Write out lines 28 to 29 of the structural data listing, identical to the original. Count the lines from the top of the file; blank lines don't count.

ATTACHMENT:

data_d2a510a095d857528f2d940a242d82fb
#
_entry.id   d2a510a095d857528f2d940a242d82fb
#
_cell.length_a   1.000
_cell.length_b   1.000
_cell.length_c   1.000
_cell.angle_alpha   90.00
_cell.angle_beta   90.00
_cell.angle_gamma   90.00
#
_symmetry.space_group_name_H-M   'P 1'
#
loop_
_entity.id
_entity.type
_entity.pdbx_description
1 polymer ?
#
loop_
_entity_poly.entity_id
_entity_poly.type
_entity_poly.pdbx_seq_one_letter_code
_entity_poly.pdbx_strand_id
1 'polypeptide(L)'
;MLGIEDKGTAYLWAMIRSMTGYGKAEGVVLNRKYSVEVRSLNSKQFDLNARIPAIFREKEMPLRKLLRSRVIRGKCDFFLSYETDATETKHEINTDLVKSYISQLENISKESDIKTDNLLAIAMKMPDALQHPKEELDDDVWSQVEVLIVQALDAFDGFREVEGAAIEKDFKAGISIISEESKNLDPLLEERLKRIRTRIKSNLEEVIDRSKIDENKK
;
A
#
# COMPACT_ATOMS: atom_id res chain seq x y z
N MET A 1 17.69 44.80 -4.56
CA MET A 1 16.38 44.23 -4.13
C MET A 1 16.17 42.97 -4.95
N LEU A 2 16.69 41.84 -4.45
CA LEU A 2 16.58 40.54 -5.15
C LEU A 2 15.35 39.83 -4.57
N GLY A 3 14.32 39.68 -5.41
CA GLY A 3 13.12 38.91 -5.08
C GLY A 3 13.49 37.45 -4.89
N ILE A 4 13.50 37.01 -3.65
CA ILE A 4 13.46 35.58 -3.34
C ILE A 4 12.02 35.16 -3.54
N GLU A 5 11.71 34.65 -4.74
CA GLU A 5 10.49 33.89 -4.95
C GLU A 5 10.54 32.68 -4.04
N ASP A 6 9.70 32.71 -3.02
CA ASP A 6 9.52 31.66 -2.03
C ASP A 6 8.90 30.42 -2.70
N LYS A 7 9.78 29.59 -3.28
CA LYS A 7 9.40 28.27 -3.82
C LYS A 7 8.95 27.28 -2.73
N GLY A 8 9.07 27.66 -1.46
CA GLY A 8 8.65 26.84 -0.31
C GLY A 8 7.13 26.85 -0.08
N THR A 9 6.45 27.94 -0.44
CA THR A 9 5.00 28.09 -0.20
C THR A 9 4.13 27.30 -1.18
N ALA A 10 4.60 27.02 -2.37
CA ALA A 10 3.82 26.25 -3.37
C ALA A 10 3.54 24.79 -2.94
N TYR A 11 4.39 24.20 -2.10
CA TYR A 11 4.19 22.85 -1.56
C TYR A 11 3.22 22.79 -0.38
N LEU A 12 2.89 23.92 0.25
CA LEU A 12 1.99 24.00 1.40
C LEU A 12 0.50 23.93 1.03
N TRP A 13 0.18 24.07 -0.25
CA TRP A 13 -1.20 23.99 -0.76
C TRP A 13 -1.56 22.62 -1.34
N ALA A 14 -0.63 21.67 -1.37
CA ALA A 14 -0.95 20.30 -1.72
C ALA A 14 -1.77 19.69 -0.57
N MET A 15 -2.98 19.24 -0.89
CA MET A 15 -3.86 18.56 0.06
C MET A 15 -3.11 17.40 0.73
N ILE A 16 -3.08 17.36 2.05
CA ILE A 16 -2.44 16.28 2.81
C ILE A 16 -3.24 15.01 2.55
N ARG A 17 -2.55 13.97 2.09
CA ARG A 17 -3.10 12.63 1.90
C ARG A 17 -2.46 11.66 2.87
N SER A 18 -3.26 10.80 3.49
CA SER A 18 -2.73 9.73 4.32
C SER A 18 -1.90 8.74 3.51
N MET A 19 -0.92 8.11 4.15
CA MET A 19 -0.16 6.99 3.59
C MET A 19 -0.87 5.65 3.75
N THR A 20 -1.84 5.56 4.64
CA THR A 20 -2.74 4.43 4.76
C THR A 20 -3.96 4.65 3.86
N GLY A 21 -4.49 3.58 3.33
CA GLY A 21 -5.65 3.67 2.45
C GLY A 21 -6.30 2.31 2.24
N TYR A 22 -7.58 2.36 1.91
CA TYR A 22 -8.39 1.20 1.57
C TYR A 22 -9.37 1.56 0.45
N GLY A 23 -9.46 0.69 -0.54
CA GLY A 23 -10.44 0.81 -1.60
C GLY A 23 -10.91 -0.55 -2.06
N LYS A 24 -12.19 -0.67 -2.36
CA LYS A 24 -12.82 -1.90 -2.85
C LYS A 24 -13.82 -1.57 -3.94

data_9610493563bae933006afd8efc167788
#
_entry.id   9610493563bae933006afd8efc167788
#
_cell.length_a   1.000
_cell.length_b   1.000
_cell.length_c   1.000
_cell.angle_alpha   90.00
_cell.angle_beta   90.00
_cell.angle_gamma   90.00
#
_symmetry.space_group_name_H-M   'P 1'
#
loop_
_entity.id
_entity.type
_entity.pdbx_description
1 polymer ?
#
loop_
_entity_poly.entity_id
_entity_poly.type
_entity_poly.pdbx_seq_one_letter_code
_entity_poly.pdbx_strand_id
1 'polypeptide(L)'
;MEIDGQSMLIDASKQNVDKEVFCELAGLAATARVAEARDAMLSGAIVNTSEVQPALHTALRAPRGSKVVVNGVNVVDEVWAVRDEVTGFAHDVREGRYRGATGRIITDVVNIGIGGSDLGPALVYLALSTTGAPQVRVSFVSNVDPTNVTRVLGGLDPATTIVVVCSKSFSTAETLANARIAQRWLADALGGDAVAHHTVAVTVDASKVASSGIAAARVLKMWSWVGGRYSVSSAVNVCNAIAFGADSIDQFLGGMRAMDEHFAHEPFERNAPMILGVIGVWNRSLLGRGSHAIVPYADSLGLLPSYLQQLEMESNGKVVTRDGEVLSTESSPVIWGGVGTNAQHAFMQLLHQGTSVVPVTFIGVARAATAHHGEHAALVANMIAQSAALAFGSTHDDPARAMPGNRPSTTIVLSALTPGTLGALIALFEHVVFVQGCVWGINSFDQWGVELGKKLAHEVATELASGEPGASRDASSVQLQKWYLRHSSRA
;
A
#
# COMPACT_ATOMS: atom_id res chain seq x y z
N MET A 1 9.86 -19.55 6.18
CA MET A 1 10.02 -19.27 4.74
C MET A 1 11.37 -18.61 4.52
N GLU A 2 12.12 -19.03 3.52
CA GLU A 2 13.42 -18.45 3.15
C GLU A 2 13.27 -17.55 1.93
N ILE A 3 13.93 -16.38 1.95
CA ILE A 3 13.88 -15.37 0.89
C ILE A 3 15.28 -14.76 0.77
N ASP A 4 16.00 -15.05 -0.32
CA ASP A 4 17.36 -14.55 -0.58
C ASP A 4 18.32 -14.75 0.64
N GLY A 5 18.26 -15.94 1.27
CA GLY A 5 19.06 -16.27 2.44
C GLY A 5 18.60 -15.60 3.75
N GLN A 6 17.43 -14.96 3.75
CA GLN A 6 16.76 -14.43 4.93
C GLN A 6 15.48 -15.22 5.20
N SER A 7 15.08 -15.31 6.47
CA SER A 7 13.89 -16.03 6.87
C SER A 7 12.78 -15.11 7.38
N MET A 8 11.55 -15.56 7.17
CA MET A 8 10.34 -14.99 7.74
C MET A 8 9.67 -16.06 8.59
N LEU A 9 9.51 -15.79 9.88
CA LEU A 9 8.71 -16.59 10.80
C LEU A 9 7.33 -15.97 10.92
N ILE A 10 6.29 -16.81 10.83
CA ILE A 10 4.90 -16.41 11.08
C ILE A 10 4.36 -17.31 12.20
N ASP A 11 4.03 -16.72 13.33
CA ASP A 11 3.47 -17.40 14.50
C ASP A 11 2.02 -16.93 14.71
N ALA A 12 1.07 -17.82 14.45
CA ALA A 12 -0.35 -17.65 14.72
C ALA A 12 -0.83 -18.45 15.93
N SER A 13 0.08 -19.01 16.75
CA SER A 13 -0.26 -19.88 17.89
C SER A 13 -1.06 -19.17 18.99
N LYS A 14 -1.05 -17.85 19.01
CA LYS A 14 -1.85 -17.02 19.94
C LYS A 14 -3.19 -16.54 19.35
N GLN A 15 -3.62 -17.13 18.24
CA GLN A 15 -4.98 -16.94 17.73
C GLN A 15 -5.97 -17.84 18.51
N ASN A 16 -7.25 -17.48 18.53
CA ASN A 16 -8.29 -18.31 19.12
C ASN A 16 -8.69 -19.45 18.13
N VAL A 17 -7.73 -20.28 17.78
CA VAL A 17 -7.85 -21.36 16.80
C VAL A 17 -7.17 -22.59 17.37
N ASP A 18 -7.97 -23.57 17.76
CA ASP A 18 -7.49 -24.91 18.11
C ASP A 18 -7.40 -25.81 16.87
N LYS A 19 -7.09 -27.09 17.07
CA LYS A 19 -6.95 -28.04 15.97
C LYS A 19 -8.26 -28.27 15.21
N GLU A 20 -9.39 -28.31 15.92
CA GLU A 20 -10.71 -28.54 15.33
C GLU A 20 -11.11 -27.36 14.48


A
#